Managing director Daniel Turner tells Mark Ludmon how tie and accessories manufacturer William Turner is still innovating after 50 years in business
Only one in 10 Britons still wear a suit to work, with nearly half of people believing the tie is dead, according to a poll last year by hotel group Travelodge. But it is a very different story in schools. For children, ties are still very much in demand, both in the UK and abroad. That’s good news for the team at William Turner, a leading manufacturer of schoolwear. “At a fashion level, ties have diminished in terms of people wearing them at work generally, but that hasn’t affected our business as we are selling ties as part of a uniform,” explains managing director Daniel Turner. “It has been a growing area for the past few years, partly due to the growing school population, but also because of the academy programme.”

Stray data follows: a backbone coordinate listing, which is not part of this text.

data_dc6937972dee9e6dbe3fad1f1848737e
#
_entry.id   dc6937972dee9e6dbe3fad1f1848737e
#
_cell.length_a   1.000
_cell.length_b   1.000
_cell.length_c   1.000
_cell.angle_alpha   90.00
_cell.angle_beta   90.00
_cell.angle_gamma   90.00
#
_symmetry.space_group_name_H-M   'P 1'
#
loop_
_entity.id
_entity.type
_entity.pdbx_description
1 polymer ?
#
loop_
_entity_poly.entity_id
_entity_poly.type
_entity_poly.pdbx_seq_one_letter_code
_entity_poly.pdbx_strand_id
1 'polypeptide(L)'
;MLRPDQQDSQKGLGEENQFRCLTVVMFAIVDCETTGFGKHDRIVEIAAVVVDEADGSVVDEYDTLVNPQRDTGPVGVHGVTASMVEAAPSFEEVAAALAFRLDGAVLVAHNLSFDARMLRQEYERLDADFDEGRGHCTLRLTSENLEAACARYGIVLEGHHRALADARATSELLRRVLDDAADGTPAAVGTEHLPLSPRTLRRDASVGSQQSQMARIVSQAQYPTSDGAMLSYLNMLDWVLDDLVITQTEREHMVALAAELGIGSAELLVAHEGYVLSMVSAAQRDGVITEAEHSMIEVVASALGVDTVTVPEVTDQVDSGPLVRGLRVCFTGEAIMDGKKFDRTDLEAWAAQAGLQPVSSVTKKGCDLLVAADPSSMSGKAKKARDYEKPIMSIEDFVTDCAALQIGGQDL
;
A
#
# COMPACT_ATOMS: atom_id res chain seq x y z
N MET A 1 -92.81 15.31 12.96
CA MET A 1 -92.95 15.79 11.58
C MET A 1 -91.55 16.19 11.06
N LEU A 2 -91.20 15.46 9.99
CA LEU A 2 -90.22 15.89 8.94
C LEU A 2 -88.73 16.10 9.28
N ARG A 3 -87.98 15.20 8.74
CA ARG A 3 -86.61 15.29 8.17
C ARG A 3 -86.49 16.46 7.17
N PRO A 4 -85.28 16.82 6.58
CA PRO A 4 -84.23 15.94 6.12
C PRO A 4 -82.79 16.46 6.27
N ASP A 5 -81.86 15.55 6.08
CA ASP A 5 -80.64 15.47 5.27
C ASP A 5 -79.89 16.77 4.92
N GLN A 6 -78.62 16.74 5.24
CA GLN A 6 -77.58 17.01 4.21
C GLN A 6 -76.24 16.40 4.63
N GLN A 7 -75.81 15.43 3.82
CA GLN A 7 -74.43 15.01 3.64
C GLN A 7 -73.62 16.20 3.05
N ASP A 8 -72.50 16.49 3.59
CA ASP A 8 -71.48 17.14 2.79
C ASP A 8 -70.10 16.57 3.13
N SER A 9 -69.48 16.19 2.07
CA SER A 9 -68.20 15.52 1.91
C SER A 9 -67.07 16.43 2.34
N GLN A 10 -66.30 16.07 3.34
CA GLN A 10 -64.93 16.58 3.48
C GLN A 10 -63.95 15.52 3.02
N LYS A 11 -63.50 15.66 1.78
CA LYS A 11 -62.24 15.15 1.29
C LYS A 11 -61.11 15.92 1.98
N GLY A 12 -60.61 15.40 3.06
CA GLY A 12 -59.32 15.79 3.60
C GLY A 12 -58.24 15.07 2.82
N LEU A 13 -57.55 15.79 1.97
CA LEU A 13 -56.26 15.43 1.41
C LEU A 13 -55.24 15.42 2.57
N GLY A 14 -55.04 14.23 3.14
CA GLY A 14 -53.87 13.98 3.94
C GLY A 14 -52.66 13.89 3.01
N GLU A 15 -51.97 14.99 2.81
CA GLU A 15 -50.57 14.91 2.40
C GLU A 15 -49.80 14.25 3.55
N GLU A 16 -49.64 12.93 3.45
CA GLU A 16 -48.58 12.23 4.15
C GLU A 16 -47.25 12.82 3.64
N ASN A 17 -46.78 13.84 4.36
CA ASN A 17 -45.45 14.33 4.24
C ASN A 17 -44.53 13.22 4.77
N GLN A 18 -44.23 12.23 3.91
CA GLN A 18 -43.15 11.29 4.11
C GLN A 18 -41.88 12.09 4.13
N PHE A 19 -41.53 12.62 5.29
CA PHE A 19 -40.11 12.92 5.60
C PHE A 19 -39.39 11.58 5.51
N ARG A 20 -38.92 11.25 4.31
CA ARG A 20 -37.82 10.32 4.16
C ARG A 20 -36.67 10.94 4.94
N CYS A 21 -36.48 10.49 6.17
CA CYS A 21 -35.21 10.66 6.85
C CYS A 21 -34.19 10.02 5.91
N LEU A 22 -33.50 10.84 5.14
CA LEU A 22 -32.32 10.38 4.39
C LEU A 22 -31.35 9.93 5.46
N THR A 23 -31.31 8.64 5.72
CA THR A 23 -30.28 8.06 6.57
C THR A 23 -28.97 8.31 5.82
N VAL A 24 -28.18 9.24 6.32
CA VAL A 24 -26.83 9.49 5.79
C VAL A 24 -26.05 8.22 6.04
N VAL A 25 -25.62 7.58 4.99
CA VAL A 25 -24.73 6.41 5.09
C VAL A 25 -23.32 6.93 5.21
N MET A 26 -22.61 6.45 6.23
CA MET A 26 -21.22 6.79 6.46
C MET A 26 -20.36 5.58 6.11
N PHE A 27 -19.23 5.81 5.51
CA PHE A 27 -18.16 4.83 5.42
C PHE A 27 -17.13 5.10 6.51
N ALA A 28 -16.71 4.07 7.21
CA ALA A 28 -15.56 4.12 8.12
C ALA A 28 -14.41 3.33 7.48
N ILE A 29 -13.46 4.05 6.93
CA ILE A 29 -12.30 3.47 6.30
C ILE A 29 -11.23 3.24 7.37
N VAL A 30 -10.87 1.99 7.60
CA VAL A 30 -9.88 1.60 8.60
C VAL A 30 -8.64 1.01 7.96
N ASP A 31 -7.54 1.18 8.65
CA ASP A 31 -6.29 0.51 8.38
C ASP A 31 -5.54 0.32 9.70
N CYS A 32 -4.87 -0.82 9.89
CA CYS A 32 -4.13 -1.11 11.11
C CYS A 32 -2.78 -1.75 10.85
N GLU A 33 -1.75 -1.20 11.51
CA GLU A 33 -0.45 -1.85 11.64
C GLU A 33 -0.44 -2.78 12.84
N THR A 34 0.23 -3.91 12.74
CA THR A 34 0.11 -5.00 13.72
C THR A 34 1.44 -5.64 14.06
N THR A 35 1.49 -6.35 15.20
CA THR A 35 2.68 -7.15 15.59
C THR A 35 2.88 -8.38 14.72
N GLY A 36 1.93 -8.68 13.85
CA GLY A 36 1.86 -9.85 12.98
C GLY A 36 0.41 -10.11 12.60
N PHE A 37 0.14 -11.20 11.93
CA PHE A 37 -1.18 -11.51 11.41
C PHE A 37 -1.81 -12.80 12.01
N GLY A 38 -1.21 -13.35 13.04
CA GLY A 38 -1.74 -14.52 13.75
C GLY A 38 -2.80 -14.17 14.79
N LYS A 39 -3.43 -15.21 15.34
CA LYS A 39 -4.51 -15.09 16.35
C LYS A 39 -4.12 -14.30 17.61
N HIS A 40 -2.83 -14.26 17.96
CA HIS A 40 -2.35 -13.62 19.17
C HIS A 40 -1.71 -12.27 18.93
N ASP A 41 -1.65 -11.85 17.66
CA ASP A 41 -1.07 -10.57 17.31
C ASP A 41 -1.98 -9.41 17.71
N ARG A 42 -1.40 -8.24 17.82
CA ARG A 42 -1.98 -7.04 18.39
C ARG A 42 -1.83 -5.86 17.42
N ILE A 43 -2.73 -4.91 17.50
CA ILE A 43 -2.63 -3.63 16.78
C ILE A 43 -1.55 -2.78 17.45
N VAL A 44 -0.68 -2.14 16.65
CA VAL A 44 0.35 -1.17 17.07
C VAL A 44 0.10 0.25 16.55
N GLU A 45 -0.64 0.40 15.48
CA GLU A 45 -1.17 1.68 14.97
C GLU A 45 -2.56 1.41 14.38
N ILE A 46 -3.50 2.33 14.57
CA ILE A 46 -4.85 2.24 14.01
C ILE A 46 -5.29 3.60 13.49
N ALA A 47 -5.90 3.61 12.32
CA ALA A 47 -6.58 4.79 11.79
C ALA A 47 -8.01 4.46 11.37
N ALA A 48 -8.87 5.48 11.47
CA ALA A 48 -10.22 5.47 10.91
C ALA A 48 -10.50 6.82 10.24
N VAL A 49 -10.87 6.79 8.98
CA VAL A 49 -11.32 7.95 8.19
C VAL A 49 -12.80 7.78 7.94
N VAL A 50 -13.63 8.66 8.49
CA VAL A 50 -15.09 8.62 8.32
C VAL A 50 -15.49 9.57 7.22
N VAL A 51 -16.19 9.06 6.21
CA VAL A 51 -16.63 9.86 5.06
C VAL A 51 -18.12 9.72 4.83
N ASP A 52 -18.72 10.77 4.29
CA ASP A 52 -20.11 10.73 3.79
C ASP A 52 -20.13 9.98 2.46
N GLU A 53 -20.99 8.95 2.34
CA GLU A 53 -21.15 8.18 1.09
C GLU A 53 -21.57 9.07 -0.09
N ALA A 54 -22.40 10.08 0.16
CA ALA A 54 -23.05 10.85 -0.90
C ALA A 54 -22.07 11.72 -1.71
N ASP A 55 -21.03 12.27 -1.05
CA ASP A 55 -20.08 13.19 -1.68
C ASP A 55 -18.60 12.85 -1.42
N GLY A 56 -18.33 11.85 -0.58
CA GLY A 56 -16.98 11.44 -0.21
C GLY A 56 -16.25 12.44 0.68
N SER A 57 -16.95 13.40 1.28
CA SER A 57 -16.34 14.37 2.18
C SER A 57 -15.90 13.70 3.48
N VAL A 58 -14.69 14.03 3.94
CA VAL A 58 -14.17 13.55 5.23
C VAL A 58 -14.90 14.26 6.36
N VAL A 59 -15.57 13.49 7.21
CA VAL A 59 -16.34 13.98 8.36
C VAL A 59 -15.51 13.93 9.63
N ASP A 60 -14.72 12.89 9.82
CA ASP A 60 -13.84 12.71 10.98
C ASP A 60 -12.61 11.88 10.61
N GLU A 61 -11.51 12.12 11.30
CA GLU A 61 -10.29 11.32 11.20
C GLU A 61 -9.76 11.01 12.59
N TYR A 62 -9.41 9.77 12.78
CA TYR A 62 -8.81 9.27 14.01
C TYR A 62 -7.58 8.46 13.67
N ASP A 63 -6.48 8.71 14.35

The growth of state-funded academies has contributed to more than 90% of British schools now using some kind of uniform, according to the Schoolwear Association. “Where there’s lots of investment in developing standards, a lot of heads and governors are choosing uniform as a signal to illustrate that they mean business,” Daniel adds. “The tie is a very cost-effective way of introducing a more formal element.”
Fifty years in business